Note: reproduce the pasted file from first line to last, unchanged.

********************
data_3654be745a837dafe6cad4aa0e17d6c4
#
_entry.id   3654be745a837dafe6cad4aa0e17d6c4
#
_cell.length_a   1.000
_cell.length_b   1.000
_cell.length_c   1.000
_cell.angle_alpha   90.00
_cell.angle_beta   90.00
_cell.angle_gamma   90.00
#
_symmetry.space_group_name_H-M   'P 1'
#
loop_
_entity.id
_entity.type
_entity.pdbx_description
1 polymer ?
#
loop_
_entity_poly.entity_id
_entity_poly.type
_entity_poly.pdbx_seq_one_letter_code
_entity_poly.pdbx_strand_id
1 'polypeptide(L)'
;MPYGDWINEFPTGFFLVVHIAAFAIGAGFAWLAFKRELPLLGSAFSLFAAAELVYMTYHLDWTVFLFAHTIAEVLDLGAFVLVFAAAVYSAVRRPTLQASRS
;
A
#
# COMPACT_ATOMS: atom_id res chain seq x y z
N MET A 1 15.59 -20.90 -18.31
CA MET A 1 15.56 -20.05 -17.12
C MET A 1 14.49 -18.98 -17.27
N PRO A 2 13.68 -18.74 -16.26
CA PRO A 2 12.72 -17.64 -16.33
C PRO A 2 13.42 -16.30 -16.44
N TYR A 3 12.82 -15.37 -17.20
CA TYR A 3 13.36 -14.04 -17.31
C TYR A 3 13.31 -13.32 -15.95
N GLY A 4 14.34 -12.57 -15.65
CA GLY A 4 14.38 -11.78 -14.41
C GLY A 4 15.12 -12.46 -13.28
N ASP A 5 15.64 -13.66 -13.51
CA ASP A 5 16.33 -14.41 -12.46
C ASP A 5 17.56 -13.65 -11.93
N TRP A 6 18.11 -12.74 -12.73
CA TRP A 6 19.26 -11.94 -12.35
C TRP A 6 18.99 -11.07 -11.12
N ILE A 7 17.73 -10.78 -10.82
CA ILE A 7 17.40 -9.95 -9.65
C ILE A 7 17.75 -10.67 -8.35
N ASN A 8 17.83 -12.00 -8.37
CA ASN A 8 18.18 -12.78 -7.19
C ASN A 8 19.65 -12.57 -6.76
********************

data_3654be745a837dafe6cad4aa0e17d6c4
#
_entry.id   3654be745a837dafe6cad4aa0e17d6c4
#
_cell.length_a   1.000
_cell.length_b   1.000
_cell.length_c   1.000
_cell.angle_alpha   90.00
_cell.angle_beta   90.00
_cell.angle_gamma   90.00
#
_symmetry.space_group_name_H-M   'P 1'
#
loop_
_entity.id
_entity.type
_entity.pdbx_description
1 polymer ?
#
loop_
_entity_poly.entity_id
_entity_poly.type
_entity_poly.pdbx_seq_one_letter_code
_entity_poly.pdbx_strand_id
1 'polypeptide(L)'
;MPYGDWINEFPTGFFLVVHIAAFAIGAGFAWLAFKRELPLLGSAFSLFAAAELVYMTYHLDWTVFLFAHTIAEVLDLGAFVLVFAAAVYSAVRRPTLQASRS
;
A
#
# COMPACT_ATOMS: atom_id res chain seq x y z
N MET A 1 15.59 -20.90 -18.31
CA MET A 1 15.56 -20.05 -17.12
C MET A 1 14.49 -18.98 -17.27
N PRO A 2 13.68 -18.74 -16.26
CA PRO A 2 12.72 -17.64 -16.33
C PRO A 2 13.42 -16.30 -16.44
N TYR A 3 12.82 -15.37 -17.20
CA TYR A 3 13.36 -14.04 -17.31
C TYR A 3 13.31 -13.32 -15.95
N GLY A 4 14.34 -12.57 -15.65
CA GLY A 4 14.38 -11.78 -14.41
C GLY A 4 15.12 -12.46 -13.28
N ASP A 5 15.64 -13.66 -13.51
CA ASP A 5 16.33 -14.41 -12.46
C ASP A 5 17.56 -13.65 -11.93
N TRP A 6 18.11 -12.74 -12.73
CA TRP A 6 19.26 -11.94 -12.35
C TRP A 6 18.99 -11.07 -11.12
N ILE A 7 17.73 -10.78 -10.82
CA ILE A 7 17.40 -9.95 -9.65
C ILE A 7 17.75 -10.67 -8.35
N ASN A 8 17.83 -12.00 -8.37
CA ASN A 8 18.18 -12.78 -7.19
C ASN A 8 19.65 -12.57 -6.76